Thus, as \begin{align*} \cos A\cos B-\sin A\sin B=\cos (A+B)=-\cos C ,\end{align*} we have \begin{align*} \dfrac{15}{8}-2\cos^2 C +\cos^2 C=1,  \end{align*} so $\cos C$ is $\sqrt{\dfrac{7}{8}}$ and therefore $\sin C$ is $\sqrt{\dfrac{1}{8}}$.

Similarily, we have $\sin A =\dfrac{2}{3}$ and $\cos A=\sqrt{\dfrac{14}{9}-1}=\sqrt{\dfrac{5}{9}}$ and the rest of the solution proceeds as above.

Solution 3

Let \begin{align*} \cos^2 A + \cos^2 B + 2 \sin A \sin B \cos C &= \frac{15}{8} \text{     ------ (1)}\\ \cos^2 B + \cos^2 C + 2 \sin B \sin C \cos A &= \frac{14}{9} \text{     ------ (2)}\\ \cos^2 C + \cos^2 A + 2 \sin C \sin A \cos B &= x \text{                        ------ (3)}\\ \end{align*}

Adding (1) and (3) we get: \[2 \cos^2 A + \cos^2 B + \cos^2 C + 2 \sin A( \sin B \cos C +  \sin C \cos B)  = \frac{15}{8} + x\] or \[2 \cos^2 A + \cos^2 B + \cos^2 C + 2 \sin A \sin (B+C)  = \frac{15}{8} + x\] or \[2 \cos^2 A + \cos^2 B + \cos^2 C + 2 \sin ^2 A = \frac{15}{8} + x\] or \[\cos^2 B + \cos^2 C =  x - \frac{1}{8}     \text{     ------ (4)}\]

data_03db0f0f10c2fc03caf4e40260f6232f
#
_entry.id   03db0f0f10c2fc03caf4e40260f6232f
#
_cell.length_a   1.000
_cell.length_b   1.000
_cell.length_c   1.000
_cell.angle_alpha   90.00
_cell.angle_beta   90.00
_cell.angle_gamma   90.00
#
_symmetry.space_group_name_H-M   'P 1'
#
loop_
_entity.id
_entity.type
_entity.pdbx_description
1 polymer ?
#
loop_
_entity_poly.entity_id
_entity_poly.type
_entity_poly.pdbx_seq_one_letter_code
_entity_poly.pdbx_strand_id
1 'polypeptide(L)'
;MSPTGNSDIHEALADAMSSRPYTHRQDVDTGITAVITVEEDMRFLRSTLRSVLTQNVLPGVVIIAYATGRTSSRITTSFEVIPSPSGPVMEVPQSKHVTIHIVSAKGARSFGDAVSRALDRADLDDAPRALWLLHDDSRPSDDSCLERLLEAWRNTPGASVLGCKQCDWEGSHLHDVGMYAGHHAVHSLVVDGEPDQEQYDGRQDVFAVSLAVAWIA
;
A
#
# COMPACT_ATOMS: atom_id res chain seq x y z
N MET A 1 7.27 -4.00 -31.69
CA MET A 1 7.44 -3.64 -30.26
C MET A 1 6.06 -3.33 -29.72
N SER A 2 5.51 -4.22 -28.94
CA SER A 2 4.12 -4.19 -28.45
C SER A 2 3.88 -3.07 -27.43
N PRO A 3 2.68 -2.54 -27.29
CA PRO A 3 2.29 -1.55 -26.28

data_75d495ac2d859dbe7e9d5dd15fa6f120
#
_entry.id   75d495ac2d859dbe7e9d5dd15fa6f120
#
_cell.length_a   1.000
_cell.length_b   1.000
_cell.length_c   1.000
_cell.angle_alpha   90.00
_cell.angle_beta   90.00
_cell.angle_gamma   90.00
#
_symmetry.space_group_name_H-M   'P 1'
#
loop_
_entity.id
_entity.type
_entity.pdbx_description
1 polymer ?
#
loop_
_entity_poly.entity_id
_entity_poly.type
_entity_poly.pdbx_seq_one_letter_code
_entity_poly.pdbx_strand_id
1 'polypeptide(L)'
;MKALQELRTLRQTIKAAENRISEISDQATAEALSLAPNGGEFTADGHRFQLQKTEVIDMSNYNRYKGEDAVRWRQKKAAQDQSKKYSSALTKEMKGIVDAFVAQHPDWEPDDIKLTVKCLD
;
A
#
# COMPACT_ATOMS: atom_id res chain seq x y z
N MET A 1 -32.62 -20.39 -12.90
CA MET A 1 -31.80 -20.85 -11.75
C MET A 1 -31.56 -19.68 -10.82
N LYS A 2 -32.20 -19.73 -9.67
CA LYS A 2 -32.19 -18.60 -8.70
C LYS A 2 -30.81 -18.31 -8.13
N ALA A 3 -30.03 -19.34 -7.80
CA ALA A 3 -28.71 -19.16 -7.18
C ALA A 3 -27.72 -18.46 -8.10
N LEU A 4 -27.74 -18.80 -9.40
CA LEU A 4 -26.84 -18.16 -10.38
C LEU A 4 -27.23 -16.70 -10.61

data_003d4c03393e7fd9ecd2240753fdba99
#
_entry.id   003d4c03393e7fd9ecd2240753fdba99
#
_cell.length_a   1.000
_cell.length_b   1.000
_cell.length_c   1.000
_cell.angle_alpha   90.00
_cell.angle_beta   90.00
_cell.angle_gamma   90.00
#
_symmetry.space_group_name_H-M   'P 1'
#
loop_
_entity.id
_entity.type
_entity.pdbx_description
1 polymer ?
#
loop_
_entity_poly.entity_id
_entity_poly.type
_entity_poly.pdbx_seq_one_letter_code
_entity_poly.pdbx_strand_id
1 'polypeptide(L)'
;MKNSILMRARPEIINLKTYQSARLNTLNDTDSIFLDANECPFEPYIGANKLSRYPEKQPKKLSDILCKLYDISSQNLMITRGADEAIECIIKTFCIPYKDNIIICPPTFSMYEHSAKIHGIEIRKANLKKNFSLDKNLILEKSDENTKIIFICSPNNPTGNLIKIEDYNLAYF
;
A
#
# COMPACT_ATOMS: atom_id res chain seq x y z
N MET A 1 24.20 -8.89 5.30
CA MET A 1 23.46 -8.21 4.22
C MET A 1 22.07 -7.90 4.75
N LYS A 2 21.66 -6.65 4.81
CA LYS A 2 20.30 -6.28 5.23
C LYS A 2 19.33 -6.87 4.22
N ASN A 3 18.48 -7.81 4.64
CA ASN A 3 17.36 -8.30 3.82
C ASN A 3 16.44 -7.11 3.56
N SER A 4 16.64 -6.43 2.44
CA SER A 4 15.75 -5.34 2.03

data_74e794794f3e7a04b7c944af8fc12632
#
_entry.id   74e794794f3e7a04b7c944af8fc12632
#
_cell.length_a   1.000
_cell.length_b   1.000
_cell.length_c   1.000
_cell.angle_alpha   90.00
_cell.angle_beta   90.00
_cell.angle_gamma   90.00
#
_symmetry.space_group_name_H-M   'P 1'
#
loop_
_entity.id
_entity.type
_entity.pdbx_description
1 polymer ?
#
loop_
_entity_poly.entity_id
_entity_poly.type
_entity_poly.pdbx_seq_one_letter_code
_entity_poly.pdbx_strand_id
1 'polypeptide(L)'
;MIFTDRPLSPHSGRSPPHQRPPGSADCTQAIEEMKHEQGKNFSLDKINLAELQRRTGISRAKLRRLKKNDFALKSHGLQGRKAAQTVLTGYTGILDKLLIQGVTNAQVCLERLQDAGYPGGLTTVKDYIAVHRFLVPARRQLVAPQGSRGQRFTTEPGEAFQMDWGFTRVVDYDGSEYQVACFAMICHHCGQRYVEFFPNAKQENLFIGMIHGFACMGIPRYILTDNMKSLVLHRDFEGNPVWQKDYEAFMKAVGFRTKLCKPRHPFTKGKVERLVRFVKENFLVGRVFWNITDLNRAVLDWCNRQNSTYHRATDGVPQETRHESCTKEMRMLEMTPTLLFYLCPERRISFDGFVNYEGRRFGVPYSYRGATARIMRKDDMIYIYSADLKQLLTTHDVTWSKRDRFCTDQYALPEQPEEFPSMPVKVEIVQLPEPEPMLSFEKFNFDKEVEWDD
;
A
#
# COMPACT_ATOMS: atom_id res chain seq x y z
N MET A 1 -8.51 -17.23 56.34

Similarly adding (2) and (3) we get: \[\cos^2 A + \cos^2 B =  x - \frac{4}{9}     \text{     ------ (5)}\] Similarly adding (1) and (2) we get: \[\cos^2 A + \cos^2 C =  \frac{14}{9}  - \frac{1}{8}     \text{     ------ (6)}\]

And (4) - (5) gives: \[\cos^2 C - \cos^2 A =  \frac{4}{9}  - \frac{1}{8}    \text{     ------ (7)}\]

Now (6) - (7) gives: $\cos^2 A  =  \frac{5}{9}$ or $\cos A = \sqrt{\dfrac{5}{9}}$ and $\sin A = \frac{2}{3}$ so $\cos C$ is $\sqrt{\dfrac{7}{8}}$ and therefore $\sin C$ is $\sqrt{\dfrac{1}{8}}$

Now $\sin B = \sin(A+C)$ can be computed first and then $\cos^2 B$ is easily found.

Thus $\cos^2 B$ and $\cos^2 C$ can be plugged into (4) above to give x = $\dfrac{111-4\sqrt{35}}{72}$.

Hence the answer is = $111+4+35+72 = \boxed{222}$.